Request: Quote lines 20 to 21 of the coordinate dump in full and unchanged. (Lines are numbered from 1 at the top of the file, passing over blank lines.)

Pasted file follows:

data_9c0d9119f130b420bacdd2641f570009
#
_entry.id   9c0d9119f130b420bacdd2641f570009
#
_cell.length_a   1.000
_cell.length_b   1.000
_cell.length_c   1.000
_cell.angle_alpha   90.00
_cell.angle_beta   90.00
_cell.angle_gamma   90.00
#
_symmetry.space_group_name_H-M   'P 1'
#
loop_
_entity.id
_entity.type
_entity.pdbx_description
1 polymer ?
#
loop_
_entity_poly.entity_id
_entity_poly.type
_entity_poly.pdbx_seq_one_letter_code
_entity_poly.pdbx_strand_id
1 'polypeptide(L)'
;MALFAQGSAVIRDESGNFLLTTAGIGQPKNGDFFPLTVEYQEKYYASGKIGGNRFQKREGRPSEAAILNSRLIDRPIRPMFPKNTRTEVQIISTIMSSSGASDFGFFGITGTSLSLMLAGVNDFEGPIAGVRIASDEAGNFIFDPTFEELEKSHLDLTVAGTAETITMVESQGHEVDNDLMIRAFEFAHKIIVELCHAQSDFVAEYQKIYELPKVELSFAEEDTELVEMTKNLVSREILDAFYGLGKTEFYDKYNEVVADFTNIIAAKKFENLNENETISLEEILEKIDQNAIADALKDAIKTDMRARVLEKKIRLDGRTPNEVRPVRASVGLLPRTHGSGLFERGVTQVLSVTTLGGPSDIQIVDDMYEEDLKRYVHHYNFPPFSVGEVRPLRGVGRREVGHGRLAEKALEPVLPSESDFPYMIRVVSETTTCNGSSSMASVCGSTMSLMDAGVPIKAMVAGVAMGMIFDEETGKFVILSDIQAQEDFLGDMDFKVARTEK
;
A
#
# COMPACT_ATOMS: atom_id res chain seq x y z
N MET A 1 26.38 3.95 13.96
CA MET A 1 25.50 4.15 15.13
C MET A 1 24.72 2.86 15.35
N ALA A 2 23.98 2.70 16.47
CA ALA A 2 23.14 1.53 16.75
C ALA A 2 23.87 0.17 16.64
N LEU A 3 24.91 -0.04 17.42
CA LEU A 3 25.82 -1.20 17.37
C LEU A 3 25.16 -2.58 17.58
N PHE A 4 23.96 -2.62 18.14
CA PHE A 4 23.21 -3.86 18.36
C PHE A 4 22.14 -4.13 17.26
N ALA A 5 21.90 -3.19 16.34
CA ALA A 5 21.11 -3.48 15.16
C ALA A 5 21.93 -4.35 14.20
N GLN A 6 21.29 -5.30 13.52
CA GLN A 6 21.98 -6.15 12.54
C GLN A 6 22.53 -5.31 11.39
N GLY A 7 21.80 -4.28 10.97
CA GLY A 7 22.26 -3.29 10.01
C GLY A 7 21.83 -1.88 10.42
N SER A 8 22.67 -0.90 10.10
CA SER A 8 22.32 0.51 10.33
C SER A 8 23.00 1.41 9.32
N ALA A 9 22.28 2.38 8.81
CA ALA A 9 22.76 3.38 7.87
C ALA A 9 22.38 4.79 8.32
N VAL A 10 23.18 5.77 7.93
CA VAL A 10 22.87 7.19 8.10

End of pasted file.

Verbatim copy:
loop_
_entity_poly.entity_id